A NATURE reserve is taking steps to protect its declining gull colony by installing a predator-proof fence.

South Walney Nature Reserve has received funding from the British Birds Charitable Trust and the FCC Communities Foundation to install a permanent electric fence.

The nature reserve's gull colony has suffered a catastrophic decline and no chicks have fledged since 2016.

Sarah Dalrymple, warden of South Walney Nature Reserve, which is managed by Cumbria Wildlife Trust, hopes the protective fence will provide a safe, natural alternative nesting spot for the gulls.

She said: "We want to encourage gulls to come here rather than nest in town but the gulls here haven’t been doing well on the reserve and one of the reasons for that is predation from badgers and foxes.

"This fence will keep these away from the eggs and chicks, then those chicks that hatch here and fledge will return here to nest, and a big colony full of chicks will also attract gulls to nest here from elsewhere.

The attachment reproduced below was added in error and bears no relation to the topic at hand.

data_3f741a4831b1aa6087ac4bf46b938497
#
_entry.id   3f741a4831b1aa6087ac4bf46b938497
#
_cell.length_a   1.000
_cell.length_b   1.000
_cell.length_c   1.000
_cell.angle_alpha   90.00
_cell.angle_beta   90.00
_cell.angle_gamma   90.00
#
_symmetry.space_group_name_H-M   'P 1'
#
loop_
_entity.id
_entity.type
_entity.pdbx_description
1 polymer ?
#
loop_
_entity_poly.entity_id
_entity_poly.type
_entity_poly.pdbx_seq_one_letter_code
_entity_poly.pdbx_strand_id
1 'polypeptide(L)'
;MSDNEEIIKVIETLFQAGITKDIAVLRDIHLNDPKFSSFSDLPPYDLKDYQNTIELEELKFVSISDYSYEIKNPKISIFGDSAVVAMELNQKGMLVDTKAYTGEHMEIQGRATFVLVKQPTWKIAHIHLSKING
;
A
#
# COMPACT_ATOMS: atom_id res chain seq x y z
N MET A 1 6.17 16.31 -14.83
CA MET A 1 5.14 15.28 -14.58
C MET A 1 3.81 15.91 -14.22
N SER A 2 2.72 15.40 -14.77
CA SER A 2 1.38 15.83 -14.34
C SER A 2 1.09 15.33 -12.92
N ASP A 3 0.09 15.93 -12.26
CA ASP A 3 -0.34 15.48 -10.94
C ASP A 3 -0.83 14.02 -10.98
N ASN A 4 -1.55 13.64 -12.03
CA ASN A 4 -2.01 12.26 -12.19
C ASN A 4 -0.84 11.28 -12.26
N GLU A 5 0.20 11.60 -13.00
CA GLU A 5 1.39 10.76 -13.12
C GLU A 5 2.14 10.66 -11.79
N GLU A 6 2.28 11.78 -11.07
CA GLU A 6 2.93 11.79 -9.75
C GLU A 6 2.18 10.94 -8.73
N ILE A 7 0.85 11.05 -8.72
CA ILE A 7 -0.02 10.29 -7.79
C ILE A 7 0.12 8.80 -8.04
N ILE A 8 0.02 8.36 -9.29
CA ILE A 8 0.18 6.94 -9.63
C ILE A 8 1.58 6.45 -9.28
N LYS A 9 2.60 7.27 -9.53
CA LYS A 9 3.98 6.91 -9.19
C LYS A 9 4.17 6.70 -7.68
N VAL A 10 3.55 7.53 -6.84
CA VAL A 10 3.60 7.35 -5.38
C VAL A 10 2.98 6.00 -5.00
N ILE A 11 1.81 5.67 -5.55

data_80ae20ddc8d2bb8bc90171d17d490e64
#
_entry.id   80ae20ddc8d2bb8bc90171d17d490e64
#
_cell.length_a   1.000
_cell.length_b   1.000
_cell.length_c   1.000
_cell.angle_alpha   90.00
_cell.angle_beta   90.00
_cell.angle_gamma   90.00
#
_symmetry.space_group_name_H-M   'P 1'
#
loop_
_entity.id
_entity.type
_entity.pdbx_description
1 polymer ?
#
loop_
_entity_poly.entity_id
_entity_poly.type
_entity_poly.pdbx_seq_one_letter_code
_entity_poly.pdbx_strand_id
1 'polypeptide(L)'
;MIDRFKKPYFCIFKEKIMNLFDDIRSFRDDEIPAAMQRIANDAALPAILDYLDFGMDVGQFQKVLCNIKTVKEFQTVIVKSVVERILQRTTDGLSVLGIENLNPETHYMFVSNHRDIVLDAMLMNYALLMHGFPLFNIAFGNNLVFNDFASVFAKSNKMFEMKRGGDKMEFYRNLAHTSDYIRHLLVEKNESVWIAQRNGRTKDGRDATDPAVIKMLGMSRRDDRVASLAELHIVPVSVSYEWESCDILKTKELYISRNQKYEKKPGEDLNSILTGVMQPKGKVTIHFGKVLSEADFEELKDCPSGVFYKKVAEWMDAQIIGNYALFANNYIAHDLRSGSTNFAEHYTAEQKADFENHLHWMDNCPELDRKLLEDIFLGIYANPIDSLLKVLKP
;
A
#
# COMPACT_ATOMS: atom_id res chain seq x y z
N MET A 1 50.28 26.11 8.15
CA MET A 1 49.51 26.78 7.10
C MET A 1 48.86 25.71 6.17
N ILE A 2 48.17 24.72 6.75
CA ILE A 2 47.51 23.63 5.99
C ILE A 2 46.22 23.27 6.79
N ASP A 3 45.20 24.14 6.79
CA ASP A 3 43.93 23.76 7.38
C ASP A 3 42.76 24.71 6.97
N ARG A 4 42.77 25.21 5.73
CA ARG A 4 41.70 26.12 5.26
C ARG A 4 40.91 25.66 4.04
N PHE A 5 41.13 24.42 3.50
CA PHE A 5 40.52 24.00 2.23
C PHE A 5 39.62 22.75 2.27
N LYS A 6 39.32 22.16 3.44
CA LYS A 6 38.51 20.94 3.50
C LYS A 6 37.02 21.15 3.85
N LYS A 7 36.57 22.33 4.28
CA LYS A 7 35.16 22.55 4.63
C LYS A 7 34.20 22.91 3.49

"We’ve previously used temporary fences, but the badgers have realised they can push through these, so we need something more robust.

"This fence will be tall enough foxes can’t jump over, and will be dug in so badgers can’t dig underneath."

She said in the 1960s and 70s there were more than 45,000 pairs of herring and lesser-black backed gulls nesting here at South Walney.

"Last year we had around 900 pairs and as gull numbers have declined hugely in their natural habitat," she said.

"We don’t think there will ever be that many here again but we want to provide a safe, natural alternative for them to nest away from the town.

"Gulls at South Walney are nesting in their natural habitat, and from GPS tracking data we know that most of the gulls that nest here on the nature reserve feed out at sea, on Morecambe Bay and on bugs and worms in fields – their natural food. These aren’t the gulls that are nesting on your chimney and stealing your chips."